For 11 days, the family of Natalee Holloway has been on the island of Aruba searching for her day and night. The police and military have been combing the island, looking for any trace of the beautiful Alabama teen who came to the Caribbean island with her friends to celebrate their high school graduation.
Her songs captured her frustration, her resentments and her seething, vengeful rage toward the man who did her wrong. Some women get mad. Some women get even. Alanis Morissette seemed to want to do both.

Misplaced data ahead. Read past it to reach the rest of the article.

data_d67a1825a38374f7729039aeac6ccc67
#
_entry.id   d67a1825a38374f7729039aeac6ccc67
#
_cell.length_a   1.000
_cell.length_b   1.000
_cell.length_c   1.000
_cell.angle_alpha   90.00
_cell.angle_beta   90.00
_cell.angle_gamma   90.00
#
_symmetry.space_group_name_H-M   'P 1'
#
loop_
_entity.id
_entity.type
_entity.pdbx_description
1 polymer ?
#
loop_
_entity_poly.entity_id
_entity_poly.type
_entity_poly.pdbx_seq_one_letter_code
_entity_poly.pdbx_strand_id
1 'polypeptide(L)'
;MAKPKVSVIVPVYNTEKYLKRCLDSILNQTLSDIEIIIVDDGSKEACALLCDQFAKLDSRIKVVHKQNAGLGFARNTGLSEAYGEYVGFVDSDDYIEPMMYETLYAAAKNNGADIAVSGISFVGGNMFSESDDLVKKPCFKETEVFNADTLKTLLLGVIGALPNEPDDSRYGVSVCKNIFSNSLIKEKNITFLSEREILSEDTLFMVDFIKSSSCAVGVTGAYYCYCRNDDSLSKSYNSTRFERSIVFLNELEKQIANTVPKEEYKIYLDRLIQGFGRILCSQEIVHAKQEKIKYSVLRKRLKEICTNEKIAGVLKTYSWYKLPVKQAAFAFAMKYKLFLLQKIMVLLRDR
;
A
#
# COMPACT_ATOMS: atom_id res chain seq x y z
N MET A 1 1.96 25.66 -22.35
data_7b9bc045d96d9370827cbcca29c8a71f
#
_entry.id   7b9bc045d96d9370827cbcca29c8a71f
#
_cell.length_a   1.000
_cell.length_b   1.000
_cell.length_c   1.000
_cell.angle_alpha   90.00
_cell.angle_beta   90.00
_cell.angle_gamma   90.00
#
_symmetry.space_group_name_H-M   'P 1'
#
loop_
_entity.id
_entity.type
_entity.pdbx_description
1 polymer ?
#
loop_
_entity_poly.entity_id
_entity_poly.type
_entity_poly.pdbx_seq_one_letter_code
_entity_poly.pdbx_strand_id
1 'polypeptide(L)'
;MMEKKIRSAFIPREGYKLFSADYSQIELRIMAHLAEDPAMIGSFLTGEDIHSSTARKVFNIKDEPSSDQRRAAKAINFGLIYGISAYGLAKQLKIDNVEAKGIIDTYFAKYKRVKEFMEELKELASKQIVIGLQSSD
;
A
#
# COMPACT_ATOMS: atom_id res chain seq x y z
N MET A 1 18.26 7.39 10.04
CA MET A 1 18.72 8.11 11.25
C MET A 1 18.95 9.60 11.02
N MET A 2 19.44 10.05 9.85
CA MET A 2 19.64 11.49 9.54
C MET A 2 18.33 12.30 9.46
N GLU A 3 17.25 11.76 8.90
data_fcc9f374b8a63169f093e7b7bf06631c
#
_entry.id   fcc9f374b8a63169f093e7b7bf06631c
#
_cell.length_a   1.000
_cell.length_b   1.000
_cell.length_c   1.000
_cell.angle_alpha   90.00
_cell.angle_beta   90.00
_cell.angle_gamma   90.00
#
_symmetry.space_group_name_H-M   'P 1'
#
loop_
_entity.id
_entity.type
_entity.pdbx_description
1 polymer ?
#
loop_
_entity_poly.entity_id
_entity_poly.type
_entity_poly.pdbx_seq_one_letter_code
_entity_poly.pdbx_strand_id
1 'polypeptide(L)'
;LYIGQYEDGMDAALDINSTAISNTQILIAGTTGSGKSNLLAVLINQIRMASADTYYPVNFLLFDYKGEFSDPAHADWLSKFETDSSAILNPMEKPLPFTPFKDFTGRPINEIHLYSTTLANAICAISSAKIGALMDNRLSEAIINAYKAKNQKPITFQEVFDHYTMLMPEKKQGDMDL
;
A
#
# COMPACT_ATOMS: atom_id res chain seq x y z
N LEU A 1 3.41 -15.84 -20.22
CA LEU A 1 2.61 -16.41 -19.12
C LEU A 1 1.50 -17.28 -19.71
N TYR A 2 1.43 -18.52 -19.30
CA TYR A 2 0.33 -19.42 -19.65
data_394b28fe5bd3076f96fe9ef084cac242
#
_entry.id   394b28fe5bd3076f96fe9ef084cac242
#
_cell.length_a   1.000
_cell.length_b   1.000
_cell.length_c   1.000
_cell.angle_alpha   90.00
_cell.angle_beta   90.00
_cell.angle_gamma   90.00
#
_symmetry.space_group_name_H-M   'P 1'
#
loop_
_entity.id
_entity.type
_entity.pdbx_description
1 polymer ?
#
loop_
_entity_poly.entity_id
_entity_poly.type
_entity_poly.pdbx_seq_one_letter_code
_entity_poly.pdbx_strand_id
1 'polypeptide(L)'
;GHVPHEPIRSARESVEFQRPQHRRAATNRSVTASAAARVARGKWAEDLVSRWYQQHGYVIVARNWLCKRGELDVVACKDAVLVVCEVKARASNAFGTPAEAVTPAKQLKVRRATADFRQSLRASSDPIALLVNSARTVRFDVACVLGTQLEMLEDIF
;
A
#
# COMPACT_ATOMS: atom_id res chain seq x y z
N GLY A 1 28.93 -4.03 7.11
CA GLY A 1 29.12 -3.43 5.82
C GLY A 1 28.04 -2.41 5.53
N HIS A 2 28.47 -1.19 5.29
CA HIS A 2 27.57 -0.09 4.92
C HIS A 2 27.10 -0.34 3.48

Bob Brown gets a sneak peak at what is likely to be one of the summer's hottest tours - the Return of King Tutankhamun, an exhibit from the tomb of an Egyptian boy Pharoah, King Tut. Brown speaks to Tom Hoving -- the man responsible for bringing the original Treasures of Tutenkhamen record-breaking museum exhibit to America between1976-79 -- about the phenomenon. "It was like people could kind of almost reach out and shake the hand of a bygone civilization," Hoving tells Brown. "We know nothing about him... But who cares? This stuff is gorgeous. Unparalleled. When you look at it, you kind of, you move to another realm." Hoving says that, along with this traveling exhibit, there will be a campaign hailing Tut as the "king of bling." "He [King Tut] is the 'king of bling'. That jewelry that they found partly on him - some of it is in lapis lazuli and solid gold. You can hardly lift the stuff. It is astonishing."